The renal damage indicators such as kidney weight, blood urea nitrogen (BUN) and plasma creatinine were used to evaluate possible renal damage. The mice treated with cDDP, their kidney weights, BUN and creatinine were significantly higher than those of other groups. Administration of EGCG reduced the levels of these cDDP-induced kidney toxicity indicators. Treatment with EGCG alone did not affect these indicators (Table 1). All these results demonstrated that EGCG could partly protect against nephrotoxicity induced by cDDP in vivo. To investigate whether the protective effect of EGCG on cDDP-induced nephrotoxicity was associated with the uptake of cDDP, we measured the relative expression of CTR1 in kidney tissues. The expression of CTR1 had no significant changes in kidney tissues after the indicated treatments (Fig 6D).

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Table 1. Changes of kidney weight and kidney injury indicators in various groups.

https://doi.org/10.1371/journal.pone.0125402.t001

Discussion

In the current study, we systematically investigated the effects of EGCG on copper transporters and the uptake and efflux of cDDP in ovary cancer cells and xenograft mice. To our knowledge, this is the first report demonstrating that EGCG increased CTR1 expression in vitro and in vivo. Also, EGCG prevented the degradation of CTR1 induced by cDDP. EGCG treatment in ovarian cancer resulted in a significant increase in sensitivity to cDDP, which might be due to the up-regulation of CTR1, increased accumulation of cDDP and DNA-Pt adducts. Our findings provided a mechanism for the strategy of using EGCG as an adjuvant for ovarian cancer therapy.

Previous studies showed that the expression of CTR1 could be regulated under different copper stress at the transcriptional and post-translational levels. At the transcriptional level, the mRNA of CTR1 was regulated by the transcription factor Sp1 [33]. The zinc finger (ZF) domain of Sp1 was found to function as sensors of copper stress [33], and there existed a Copper-hCtr1-Sp1 Inter-Regulatory Loop in copper homeostasis [34]. Post-translational mechanisms have also been related to copper stress. Copper chelator or copper-lowering agents were shown to induce CTR1 expression and enhance the uptake of cDDP by cells and their sensitivity to cDDP [10, 35, 36]. High concentrations of copper and cDDP induced endocytosis or degradation of CTR1 [15,37,38]. The mechanism through which EGCG mediates CTR1 expression is still not understood. More studies on this topic are needed.

In the present study, cDDP(in 10 μM) caused rapid degradation of CTR1 (Fig 5A and 5B). Multiple lines of evidence indicated that cDDP-induced degradation of CTR1 involves ubiquitination and proteosomal degradation. A proteasome inhibitor (bortezomib, actacystin or MG132) given together with cDDP blocked cDDP-induced loss of CTR1 and enhanced delivery of cDDP [3941]. Combination of cDDP with EGCG or MG132 both inhibited the degradation of CTR1 induced by cDDP (Fig 5C, 5D and 5E). It was reported that EGCG could inhibit the proteasome activity [22, 42]. The inhibition of ubiquitin-proteasome by EGCG contributed to overcome resistance to various chemotherapeutic drugs and enhance the effect of chemotherapy [43]. Thus, the inhibition of cDDP-induced degradation of CTR1 by EGCG might be due to its action on ubiquitin-proteasome.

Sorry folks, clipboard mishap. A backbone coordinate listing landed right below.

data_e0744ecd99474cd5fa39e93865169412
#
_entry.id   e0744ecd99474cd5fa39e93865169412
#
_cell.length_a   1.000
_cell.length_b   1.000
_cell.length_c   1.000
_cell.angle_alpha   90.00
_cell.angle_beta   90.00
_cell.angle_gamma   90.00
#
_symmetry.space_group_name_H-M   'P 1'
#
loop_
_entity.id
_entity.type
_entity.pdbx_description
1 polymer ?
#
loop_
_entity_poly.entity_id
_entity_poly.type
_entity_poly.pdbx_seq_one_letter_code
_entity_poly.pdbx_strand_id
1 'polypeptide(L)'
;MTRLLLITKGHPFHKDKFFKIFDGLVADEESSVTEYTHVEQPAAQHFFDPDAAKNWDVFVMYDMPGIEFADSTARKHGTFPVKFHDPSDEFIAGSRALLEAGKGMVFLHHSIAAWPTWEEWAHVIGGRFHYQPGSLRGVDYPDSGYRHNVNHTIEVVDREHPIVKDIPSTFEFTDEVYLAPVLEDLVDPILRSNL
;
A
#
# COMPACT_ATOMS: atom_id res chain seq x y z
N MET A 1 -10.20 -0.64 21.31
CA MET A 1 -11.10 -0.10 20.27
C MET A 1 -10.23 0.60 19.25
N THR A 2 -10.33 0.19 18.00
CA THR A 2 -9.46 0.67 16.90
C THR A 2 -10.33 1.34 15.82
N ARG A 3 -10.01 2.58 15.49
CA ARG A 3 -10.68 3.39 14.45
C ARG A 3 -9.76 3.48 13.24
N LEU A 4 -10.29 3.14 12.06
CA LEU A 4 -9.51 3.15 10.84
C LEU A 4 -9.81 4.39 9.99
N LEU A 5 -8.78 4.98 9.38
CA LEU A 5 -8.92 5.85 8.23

Nephrotoxicity is the major complication of the clinical application of cDDP and limits its long-term usage. Previous studies have reported that EGCG could prevent the deleterious effects of cDDP [4446]. Our study also indicated that EGCG had a protective effect against cDDP-induced nephrotoxicity (Table 1). One of the reasons could be that EGCG didn’t change CTR1 expression in kidney tissues (Fig 6), while EGCG induced CTR1 expression in ovarian cancer cells and tumor tissues (Figs 3 and 6). Knockdown of CTR1 in human embryonic kidney HEK-293T cells had on significant changes to cDDP sensitivity (Fig 4B). Why EGCG did not change CTR1 expression in kidney cells and tissues is interesting and needs further investigation.

The protective effect of EGCG against nephrotoxicity may be also due to its antioxidant and anti-inflammation activities as suggested previously [4446]. Recent studies suggested that organic cation transporter 2 (OCT2) was a target for protective interventions in cDDP-induced nephrotoxicity [4749]. Our preliminary data showed that EGCG could regulate OCT2 as well, and this is under further investigation.

In summary, this is the first report that EGCG could induce the expression of CTR1, leading to the accumulation of cellular cDDP and cDDP-DNA adducts and enhanced sensitivity of ovarian cancer cells to cDDP. The findings provided a novel mechanism for exploring new strategies for green tea polyphenol EGCG as an adjuvant for the treatment of ovarian cancer.

Author Contributions

Conceived and designed the experiments: Xuemin Wang QF. Performed the experiments: Xuemin Wang PJ PW. Analyzed the data: C. Yang Xuerong Wang. Contributed reagents/materials/analysis tools: C. Yang Xuerong Wang QF. Wrote the paper: Xuemin Wang QF.

References